Title: The Encyclopedia of the Dead
Writer: Danilo Kiš
Publishing House: Penguin Classics
Date of Publication: May 28th 2015 by Penguin Classics (first published 1983)
Rating: 5 stars
‘’When a lie repeats for a long time, people begin to believe.’’
This collection is an ode to the values of Literature. An opportunity to contemplate, to feel, to reflect. A beautiful, haunting symphony composed of religion, philosophy, folklore, living History. A work that places the human being, naked and feeble as we are, at the heart of every story. Our fears, our fickleness, our virtues and vices, our ability to create only to destroy. Our desire to rebuild and then tear down everything and everyone. Our search for knowledge and love to an unknown end…These are some of the most beautiful, poignant stories you’ll ever read….
‘’I offer you knowledge and the desert.’’
Simon Magus: A story set after the Resurrection of Christ. Simon is a man who doesn’t believe, fed up by the large number of disciples, irritated by the new belief. He wants to prove that there isn’t only one truth in the world but a multitude of personal ‘’truths’’. He encounters Peter and accepts a challenge. Well, he should have known better…Gnosticism is a major influence in this poignant tale whose conclusion is open to many interpretations.
‘’It was a beautiful gray November evening with streetlamps flickering in the mist.’’
Last Respects: The death of a prostitute provides the ground for an act of rebellion as people whom society has pushed to the margins strip the graves off their flowers to cover the last residence of poor Mariette. Set in Hamburg during the early 20th century, full of images of a cruel and yet strangely romantic era…
‘’In that distant year of 1929, one approached Belgrade via the Sava Bridge, probably with the same joy of arrival as one feels today.’’
The Encyclopedia of the Dead: A woman, who has recently lost her father, travels to Stockholm. In the Royal Library, she discovers the volumes of an encyclopedia whose entries are dedicated to every ordinary human being. As she starts reading about her father, we follow her thoughts and perhaps begin to contemplate on the significance of all of us. Most of us will remain unknown after our death. No entry in any encyclopedia will be dedicated to us. And yet, aren’t ordinary people the ones who lead History to her eternal circle? What would the ones in power do if it weren’t for their simple, common followers? What if we come to think of the story as a parable for a troubled past, a fragile present and an uncertain future?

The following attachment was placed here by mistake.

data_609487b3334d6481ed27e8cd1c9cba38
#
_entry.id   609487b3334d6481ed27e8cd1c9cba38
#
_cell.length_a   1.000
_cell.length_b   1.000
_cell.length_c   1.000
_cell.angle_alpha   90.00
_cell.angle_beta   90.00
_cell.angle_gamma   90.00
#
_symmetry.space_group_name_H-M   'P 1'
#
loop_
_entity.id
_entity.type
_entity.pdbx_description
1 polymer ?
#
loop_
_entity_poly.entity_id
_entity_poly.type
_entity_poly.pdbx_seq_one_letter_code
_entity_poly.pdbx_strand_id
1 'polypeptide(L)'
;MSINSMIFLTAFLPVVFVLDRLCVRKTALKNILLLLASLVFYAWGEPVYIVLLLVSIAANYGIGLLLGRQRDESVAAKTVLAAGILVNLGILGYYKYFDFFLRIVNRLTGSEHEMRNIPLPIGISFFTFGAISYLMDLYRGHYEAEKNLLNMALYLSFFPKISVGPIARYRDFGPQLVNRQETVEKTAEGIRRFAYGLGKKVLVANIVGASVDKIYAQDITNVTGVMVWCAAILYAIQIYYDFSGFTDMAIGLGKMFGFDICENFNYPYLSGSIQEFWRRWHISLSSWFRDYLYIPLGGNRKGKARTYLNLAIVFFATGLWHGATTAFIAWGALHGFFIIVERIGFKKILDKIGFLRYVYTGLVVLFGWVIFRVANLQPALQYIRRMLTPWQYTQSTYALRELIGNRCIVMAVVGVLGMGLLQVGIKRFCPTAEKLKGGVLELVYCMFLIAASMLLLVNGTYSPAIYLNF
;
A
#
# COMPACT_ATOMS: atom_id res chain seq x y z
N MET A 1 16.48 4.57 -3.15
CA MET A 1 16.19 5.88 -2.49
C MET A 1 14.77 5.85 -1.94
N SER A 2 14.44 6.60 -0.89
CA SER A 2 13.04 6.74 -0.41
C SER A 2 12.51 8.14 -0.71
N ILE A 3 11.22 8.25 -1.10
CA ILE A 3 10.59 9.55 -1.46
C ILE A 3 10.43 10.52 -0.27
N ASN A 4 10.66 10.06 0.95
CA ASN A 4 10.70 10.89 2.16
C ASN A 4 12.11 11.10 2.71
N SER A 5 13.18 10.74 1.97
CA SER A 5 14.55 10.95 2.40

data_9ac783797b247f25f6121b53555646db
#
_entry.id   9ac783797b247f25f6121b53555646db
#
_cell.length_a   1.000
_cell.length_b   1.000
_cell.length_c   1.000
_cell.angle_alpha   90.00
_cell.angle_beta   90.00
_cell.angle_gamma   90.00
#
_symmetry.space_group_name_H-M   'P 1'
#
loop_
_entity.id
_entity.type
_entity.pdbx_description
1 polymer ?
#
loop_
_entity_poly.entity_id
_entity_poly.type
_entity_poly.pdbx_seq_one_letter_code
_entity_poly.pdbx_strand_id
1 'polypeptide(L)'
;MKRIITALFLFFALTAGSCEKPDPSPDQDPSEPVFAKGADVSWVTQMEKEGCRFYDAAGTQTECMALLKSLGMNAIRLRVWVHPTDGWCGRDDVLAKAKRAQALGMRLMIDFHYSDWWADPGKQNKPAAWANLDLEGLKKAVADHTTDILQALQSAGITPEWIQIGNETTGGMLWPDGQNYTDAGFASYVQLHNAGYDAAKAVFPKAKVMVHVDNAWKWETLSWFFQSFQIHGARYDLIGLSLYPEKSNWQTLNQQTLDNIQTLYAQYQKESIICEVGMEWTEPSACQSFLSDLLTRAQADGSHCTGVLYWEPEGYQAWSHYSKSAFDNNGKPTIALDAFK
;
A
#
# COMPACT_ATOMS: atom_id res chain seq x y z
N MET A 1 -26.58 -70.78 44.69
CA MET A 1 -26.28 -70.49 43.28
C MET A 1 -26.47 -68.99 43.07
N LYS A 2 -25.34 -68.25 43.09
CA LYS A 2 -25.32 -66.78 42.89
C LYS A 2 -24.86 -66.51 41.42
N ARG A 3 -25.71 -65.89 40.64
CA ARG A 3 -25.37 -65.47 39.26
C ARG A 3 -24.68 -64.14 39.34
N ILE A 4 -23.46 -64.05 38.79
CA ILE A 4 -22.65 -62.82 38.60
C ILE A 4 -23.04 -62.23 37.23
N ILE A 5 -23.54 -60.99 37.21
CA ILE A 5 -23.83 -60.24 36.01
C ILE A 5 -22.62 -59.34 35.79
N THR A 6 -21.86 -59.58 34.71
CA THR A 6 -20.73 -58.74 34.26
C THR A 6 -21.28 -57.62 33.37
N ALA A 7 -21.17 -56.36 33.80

‘’Was that, too, a dream?’’
The Legend of the Sleepers: This story is based on the legend of the 7 Sleepers, the Roman noblemen who converted to Christianity while in the court of Decius, an emperor of pagan beliefs.
‘’This story does not begin abruptly, in medias res, but gradually, as when night falls in the woods.’’
The Mirror of the Unknown: For me, this is the jewel of the collection. The youngest girl of a Jewish family in Hungary during the 19th century witnesses a tragic moment of the future through a looking glass bought from a gypsy. A heartbreaking story loaded with political, historical and social connotations.
‘’If I understood correctly, there is nothing left.’’
The Story of the Master and the Disciple: A tale set in Prague with reference to Kabbalah and Mysticism and with the ingratitude of a mediocre disciple towards his gifted master.
‘’At that moment, as if by command, the drums began to beat, as sinister and monotonous as rain.’’
Pro Patria Mori: Most of us are taught that we are obliged to die to defend our country. To what end? In our story, a young delusional aristocrat awaits his execution. His mother’s sole purpose is to save appearances. A tragic fable on the futility of politics, ambitions and the eternal shedding of innocent blood for some ‘’higher’’ purpose that constantly changes…
‘’We hear terrified cries for help, then a few isolated shots finishing off one of the children. And then the heavy silence of the Siberian night.’’
The Book of Kings and Fools: A harrowing story of religion, revolution, propaganda. Of atrocities, despair and the never ending idiocy of humans to believe everything they’re told to, to live according to their prejudice…
‘’But I do not matter, I do not matter in the least.’’
Red Stamps with Lenin’s Head: An unnamed woman claims to be the lover of a famous deceased poet and condemns all critics of his work through a letter to his biographer.
A collection about deception, misconception, futility, violence and the darkness we sadistically created in ourselves and in the lives of those we love. A writer that was taken too soon….
‘’History is written by the victors. Traditions are woven by the people. Writers fantasize. Only death is certain.’’
…and in these four sentences lies the whole essence of the blood-crazed world we’ve created through centuries….